You can also use narrow leaf plantain (Plantago lanceolata) in this remedy. Both varieties of plantain have similar virtues.
Properties of yarrow for skin healing
Yarrow (Achillea millefolium) has the ability to stop bleeding and makes an excellent styptic. A styptic is an astringent that stops bleeding. Yarrow styptic is anti-inflammatory, pain-relieving, antimicrobial, and wound healing so it is a good choice for shaving cuts, skinned knees, bleeding mosquito bites, and other minor wounds. It’s also one of the best remedies for bruising and swelling. Find out more about the healing properties of yarrow in this article. Use wild white or pink yarrow for salve making. These are higher in the active medicinal compounds than garden varieties of yarrow. However, if all you have is deeply coloured yarrow flowers like red yarrow, use what you have. The herbs growing in your own backyard will have the constituents that you need to thrive in your environment.
Step One – Infuse the Oils Using the hot process method
Method for infusing oils using heat:
Use 1 cup Organic Virgin Olive Oil or Organic Sweet Almond Oil to 1/2 cup of dried herbs (or 3/4 cups of fresh and wilted herbs). In this recipe, we’ll infuse the oils using a hot infusion process. (If you prefer to use a cold infusion process using this method for cold infusing oils and herbs. The cold-infusion process takes longer but requires minimal monitoring on your part.)
- If you are using fresh herbs, pick the calendula, plantain, and yarrow the day before you want to make the herbal oil infusion. Remove the leaves and flowers from their stems. Discard the stems. Allow the leaves and flowers to wilt overnight in an airy place. You can also use dried herbs for this herb-infused oil.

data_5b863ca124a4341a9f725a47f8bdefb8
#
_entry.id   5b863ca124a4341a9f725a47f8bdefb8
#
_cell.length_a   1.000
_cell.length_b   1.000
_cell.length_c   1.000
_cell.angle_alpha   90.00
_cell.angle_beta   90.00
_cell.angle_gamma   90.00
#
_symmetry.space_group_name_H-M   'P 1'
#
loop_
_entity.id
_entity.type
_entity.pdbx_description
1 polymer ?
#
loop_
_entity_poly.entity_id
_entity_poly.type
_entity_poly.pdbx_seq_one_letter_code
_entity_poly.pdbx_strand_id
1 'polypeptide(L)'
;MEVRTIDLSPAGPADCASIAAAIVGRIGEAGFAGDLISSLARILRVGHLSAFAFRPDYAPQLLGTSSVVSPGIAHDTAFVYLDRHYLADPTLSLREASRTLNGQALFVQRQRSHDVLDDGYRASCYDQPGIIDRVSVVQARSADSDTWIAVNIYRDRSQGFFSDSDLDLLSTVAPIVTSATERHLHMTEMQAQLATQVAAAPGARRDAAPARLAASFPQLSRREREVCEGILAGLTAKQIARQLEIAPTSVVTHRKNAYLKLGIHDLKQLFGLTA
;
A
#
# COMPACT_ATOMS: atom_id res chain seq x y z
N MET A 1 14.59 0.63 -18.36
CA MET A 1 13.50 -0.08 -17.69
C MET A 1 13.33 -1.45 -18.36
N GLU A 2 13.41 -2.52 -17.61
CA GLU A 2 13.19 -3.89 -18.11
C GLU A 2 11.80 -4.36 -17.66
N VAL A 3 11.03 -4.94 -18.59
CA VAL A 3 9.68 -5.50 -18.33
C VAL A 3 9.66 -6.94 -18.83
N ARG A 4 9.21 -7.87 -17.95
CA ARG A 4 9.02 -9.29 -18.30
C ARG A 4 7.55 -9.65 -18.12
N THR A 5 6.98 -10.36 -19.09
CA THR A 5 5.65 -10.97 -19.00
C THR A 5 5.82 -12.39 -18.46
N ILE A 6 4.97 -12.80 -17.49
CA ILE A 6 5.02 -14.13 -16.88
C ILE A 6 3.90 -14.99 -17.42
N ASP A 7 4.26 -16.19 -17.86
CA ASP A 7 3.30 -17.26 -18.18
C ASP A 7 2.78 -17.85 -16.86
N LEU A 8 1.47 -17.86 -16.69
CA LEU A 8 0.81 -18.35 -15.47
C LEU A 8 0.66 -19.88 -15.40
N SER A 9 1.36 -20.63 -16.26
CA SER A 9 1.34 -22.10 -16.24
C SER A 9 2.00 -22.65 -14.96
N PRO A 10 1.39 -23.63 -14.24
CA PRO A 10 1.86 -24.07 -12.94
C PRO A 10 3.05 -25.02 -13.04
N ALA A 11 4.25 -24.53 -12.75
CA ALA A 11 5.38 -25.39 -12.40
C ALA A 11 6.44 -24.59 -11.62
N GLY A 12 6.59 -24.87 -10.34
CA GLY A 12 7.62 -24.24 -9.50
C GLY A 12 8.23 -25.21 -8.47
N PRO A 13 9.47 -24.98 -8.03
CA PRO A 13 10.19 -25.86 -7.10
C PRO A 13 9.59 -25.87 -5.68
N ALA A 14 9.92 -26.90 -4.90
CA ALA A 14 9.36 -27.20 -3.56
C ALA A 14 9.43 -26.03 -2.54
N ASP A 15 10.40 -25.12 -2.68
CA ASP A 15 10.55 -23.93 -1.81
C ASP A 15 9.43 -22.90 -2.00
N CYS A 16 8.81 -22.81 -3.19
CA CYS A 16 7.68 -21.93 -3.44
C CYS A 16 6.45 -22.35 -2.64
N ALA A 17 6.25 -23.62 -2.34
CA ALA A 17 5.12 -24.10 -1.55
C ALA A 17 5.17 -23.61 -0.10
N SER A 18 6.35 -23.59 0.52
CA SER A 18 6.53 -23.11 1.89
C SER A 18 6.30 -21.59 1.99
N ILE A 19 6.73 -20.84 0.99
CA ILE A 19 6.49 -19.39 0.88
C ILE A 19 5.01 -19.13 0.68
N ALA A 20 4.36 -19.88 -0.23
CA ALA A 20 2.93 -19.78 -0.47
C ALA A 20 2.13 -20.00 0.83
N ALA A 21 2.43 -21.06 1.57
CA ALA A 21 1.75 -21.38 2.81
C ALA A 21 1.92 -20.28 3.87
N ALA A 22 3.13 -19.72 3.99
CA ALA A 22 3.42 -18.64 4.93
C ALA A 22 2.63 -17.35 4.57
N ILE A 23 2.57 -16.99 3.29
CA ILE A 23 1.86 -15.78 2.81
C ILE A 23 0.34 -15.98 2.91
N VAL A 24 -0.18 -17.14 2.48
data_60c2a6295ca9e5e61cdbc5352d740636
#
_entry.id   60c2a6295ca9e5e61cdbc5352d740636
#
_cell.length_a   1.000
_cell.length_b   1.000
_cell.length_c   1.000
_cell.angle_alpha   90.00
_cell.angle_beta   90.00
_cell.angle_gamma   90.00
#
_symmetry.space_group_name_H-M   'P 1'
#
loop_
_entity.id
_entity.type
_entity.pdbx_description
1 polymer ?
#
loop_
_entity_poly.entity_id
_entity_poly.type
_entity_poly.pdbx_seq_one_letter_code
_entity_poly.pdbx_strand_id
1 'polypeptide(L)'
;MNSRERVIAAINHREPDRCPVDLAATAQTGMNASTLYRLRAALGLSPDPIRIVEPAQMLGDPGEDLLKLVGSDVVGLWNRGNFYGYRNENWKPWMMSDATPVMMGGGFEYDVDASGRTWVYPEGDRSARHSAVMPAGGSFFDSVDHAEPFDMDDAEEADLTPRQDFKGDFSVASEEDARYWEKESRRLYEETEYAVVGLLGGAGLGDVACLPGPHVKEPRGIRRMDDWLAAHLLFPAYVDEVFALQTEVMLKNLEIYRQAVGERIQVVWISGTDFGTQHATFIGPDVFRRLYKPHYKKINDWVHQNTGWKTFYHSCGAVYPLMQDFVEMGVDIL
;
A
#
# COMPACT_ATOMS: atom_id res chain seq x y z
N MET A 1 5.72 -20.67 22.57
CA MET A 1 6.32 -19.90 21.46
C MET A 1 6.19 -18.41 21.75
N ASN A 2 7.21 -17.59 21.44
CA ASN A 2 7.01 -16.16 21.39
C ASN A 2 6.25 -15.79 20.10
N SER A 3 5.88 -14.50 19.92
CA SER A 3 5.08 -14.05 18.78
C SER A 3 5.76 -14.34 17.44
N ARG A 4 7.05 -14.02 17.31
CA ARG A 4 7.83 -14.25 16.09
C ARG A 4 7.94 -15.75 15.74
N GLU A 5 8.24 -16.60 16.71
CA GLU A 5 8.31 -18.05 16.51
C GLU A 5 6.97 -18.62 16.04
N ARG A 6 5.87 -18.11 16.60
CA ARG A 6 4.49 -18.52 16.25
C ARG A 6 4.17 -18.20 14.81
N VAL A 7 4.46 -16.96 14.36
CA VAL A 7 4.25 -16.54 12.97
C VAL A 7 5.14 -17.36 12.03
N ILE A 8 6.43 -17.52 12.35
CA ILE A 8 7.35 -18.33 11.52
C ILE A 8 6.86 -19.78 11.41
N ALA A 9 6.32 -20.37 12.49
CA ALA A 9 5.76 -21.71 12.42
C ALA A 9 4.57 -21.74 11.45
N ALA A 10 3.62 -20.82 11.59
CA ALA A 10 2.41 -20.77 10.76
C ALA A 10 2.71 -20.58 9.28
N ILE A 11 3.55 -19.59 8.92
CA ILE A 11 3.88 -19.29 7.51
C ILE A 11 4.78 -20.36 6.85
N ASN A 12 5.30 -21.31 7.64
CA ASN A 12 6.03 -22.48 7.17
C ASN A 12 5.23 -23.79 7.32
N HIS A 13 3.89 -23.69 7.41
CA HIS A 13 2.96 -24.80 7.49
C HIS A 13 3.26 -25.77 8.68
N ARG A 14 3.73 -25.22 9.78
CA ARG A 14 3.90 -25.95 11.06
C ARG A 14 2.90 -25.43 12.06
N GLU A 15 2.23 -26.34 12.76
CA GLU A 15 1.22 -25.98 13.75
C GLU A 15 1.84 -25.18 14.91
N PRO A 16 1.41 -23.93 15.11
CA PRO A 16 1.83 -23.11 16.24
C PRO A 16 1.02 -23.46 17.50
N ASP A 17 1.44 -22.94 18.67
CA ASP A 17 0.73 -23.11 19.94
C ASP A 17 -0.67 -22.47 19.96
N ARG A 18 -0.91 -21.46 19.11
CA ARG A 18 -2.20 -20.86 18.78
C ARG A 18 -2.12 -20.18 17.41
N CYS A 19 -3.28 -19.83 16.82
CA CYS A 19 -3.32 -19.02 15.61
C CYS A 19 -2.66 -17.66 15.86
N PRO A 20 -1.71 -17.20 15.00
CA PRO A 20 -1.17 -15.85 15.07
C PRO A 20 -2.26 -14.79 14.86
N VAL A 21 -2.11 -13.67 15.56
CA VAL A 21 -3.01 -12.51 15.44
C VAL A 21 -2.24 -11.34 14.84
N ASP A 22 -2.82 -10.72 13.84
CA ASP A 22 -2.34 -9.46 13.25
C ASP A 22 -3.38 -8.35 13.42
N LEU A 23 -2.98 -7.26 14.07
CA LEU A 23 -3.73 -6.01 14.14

- To infuse the oil, place the herbs in a cloth bag. I use a muslin drawstring bag that’s 4 by 6 inches. Tie the top of the cloth bag, with a slip knot, to secure the herbs inside the bag. Make a double boiler using this method. Place the cloth bag inside of the glass measuring cup. Pour olive oil over the cloth bag inside the cup. Fill the saucepan with water so that the water reaches halfway up the side of the measuring cup. Simmer the water in the saucepan over medium heat.
- Simmer gently for one hour. While the herbs are heating in the oil, occasionally press the bag with the back of a spoon, to encourage the herbs to absorb the oil. Turn over the bag several times to encourage the herbs to release their goodness into the oil. Turn off the heat and set it aside.
- When the bag of herbs is cool enough to handle, press the bag of herbs to remove as much of the infused oil as possible. I use a potato ricer to do this. You can press with the back of a wooden spoon to get the oil out of the herbs.
- Store your infused oils in a dark container, in a cupboard until you’re ready for salve making.
Step 2: DIY healing ointment for cuts
This is the easiest first aid salve that you can make, requiring only the infused oil and beeswax.
- 2 x 2-ounce glass jar with cap
- glass measuring cup
- wooden stirring spoon or spatula
- 7 tablespoons herb-infused oil
- 1 tablespoon of beeswax
Directions for making the salve:
- Make a double boiler using a glass measuring cup and a saucepan.
- Place the infused oil and beeswax together in the glass measuring cup. Heat the saucepan over medium heat till the beeswax melts completely.
- Remove from heat.
Pour the finished salve into 2 x 2-ounce (60 ml) tins or glass containers. Allow this healing salve to cool completely before covering with the lids. Label and date.
Herbal First Aid Salve will keep for 1 to 2 years when stored at room temperature in a cool, dark place. Keep it away from heat to increase the shelf life.
Build an Herbal First Aid Kit
In this post, you’ve learned about 3 of the best herbs for first aid: Calendula, Yarrow, and Plantain. You’ve also learned how to make an easy herbal first aid salve and if you followed the recipe, you’ve now got the first part of an herbal first aid kit AND you’ve gained freedom from Big Pharma and the industrial medical establishment, by making your own effective, natural medicine. Don’t stop there.